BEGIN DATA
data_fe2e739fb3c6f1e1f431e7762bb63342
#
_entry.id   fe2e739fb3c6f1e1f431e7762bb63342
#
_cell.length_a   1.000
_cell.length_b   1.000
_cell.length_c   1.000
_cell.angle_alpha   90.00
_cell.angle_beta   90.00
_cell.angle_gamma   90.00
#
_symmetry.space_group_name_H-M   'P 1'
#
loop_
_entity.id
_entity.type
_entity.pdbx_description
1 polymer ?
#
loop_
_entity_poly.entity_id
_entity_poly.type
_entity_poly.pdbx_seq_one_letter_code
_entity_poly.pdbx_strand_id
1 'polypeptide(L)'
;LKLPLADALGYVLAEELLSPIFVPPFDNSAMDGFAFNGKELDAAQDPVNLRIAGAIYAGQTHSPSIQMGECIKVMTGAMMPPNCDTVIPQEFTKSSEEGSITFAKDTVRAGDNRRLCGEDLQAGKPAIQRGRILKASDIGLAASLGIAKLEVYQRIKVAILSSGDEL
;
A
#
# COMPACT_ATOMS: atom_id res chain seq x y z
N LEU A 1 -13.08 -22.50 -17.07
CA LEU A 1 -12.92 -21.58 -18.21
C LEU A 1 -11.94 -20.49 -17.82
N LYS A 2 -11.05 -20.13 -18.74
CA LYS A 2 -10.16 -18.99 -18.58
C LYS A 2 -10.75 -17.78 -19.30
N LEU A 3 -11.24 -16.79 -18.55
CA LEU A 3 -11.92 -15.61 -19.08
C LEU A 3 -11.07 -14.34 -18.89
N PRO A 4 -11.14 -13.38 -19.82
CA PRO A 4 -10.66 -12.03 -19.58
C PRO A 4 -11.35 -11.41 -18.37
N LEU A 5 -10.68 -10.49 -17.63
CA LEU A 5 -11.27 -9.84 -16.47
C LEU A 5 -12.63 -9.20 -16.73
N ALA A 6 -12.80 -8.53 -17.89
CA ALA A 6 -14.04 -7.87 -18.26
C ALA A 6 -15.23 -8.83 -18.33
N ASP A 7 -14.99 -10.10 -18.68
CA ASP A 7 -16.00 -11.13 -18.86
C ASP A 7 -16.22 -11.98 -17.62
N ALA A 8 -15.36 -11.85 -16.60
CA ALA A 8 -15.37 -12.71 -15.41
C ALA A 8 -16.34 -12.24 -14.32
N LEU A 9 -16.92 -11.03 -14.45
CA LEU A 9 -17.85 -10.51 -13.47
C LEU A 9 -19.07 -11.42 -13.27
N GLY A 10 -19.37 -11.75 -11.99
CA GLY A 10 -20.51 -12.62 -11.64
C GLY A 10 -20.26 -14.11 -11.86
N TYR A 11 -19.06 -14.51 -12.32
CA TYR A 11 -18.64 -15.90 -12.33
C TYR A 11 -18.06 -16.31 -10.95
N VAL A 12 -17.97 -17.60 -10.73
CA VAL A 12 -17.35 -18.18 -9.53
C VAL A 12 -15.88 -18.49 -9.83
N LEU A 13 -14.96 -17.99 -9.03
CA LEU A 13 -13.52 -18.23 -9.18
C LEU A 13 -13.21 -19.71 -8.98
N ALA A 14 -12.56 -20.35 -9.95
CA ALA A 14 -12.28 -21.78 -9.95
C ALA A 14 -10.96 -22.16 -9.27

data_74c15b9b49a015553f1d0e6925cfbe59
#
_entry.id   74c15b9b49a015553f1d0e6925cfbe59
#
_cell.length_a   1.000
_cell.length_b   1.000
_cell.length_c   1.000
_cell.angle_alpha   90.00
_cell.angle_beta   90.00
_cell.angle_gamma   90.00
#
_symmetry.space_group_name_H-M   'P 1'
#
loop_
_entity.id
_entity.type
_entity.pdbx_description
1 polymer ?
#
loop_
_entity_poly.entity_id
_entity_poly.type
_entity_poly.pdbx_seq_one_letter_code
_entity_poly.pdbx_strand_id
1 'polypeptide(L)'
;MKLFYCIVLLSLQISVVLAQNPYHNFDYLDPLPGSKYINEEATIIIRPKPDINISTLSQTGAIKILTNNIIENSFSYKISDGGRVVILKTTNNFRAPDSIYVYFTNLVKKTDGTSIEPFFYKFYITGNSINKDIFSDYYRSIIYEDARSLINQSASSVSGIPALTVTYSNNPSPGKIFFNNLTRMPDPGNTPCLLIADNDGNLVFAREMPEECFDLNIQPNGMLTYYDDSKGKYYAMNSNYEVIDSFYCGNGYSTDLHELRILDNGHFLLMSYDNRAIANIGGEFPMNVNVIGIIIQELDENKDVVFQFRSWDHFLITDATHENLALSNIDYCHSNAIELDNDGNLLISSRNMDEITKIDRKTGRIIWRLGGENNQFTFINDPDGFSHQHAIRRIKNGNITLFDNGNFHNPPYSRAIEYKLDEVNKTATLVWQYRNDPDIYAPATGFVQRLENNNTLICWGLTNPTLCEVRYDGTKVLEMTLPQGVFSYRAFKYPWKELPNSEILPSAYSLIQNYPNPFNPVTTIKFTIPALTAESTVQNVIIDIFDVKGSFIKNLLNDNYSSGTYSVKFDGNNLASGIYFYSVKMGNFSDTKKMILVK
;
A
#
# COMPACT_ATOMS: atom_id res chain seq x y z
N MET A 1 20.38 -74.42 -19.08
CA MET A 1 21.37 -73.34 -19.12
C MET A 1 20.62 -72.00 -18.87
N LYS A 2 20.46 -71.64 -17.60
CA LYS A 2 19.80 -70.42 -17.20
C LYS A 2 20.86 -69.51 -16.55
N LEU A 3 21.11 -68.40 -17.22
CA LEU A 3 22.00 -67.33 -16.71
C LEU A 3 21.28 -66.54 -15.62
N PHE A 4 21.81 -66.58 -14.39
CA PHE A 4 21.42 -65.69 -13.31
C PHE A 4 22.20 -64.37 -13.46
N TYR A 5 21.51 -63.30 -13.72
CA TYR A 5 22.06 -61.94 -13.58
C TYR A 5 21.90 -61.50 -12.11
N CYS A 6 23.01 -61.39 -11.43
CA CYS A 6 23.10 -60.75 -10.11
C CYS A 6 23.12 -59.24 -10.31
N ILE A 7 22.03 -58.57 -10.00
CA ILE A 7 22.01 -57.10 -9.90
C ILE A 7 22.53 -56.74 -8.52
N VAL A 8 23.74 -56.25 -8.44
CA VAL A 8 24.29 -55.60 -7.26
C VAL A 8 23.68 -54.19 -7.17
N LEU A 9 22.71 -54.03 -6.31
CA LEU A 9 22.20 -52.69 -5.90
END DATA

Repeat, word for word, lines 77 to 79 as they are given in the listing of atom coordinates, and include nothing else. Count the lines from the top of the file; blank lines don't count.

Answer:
_cell.length_a   1.000
_cell.length_b   1.000
_cell.length_c   1.000